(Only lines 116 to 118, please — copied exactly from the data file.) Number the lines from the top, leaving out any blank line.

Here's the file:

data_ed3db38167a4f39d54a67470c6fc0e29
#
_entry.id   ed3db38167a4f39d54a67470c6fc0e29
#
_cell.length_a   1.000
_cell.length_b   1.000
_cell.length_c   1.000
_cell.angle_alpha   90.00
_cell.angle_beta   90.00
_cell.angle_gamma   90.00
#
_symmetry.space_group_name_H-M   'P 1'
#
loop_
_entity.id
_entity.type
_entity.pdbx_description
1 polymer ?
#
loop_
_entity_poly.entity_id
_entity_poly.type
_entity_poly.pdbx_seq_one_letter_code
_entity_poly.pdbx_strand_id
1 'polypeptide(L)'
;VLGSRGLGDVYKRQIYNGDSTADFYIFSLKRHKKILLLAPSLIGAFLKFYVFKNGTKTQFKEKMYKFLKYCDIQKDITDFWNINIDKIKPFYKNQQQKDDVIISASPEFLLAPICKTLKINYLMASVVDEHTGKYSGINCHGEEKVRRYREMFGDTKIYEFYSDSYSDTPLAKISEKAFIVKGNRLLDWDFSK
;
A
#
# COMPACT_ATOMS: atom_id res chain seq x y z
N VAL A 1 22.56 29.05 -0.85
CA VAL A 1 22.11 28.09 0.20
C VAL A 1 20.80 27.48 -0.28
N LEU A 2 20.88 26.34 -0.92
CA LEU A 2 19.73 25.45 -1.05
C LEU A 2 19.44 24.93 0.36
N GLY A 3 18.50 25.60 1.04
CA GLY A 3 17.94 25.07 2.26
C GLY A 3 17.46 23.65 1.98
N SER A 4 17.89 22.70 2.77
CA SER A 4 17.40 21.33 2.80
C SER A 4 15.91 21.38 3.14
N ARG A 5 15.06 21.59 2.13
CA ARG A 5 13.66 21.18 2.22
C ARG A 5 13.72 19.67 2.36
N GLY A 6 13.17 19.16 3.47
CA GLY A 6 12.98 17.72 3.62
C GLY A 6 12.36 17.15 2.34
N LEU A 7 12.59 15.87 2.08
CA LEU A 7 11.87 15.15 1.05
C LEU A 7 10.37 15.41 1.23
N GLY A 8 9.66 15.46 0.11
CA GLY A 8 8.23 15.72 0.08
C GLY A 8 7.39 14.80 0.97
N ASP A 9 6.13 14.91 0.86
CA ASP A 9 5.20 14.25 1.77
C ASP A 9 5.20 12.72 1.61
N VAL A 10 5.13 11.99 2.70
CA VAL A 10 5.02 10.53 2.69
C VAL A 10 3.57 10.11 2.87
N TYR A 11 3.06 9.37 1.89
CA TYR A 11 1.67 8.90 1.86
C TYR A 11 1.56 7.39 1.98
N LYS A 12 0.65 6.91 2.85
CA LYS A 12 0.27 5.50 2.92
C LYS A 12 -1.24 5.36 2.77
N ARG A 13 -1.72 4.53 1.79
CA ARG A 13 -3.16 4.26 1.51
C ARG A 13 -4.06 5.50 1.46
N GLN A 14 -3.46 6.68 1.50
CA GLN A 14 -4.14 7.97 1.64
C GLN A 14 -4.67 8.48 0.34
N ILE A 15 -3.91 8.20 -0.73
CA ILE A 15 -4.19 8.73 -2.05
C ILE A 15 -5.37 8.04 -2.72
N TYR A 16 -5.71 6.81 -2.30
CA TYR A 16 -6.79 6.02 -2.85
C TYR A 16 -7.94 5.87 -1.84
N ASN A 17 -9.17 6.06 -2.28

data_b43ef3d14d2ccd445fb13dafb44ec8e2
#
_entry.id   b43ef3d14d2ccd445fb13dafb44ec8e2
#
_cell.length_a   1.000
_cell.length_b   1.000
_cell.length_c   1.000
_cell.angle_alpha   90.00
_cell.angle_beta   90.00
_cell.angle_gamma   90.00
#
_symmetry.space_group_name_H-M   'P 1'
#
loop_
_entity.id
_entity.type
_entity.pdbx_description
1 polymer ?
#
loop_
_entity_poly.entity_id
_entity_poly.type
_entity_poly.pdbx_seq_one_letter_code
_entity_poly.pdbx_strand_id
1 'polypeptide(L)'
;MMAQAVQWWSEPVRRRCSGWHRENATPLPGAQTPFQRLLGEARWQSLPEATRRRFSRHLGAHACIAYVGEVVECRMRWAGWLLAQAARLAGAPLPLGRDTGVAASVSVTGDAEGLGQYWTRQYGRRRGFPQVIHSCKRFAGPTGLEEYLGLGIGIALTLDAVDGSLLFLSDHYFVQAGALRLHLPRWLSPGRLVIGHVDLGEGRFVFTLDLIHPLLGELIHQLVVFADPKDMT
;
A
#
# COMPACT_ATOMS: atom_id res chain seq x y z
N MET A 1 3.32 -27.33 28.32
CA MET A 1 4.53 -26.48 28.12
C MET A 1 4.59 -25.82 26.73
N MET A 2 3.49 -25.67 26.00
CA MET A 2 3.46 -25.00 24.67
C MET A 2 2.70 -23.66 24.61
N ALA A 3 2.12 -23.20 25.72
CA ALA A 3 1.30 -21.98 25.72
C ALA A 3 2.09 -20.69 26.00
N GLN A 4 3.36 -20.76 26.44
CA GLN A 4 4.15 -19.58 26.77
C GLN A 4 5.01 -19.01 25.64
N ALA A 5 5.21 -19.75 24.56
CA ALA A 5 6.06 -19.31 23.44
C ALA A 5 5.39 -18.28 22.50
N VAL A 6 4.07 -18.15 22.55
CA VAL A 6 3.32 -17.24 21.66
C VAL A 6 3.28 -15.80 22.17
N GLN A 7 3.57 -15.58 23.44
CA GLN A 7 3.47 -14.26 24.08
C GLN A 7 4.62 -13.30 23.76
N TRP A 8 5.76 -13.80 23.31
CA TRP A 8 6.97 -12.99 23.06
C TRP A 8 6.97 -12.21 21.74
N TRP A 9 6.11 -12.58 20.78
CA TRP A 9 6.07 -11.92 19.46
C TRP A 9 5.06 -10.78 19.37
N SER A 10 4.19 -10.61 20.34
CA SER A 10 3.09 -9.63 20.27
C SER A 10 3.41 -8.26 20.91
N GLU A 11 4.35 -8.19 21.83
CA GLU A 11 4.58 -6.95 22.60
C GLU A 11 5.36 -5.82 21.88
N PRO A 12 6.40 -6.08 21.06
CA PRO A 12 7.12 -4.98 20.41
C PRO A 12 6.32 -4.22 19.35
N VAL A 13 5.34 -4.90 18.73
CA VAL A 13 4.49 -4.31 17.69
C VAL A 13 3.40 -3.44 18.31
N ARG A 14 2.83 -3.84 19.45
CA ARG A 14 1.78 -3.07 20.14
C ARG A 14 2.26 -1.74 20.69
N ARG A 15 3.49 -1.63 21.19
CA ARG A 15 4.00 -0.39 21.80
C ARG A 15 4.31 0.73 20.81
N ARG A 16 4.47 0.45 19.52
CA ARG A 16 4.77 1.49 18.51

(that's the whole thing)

N ALA A 3 2.12 -23.20 25.72
CA ALA A 3 1.30 -21.98 25.72
C ALA A 3 2.09 -20.69 26.00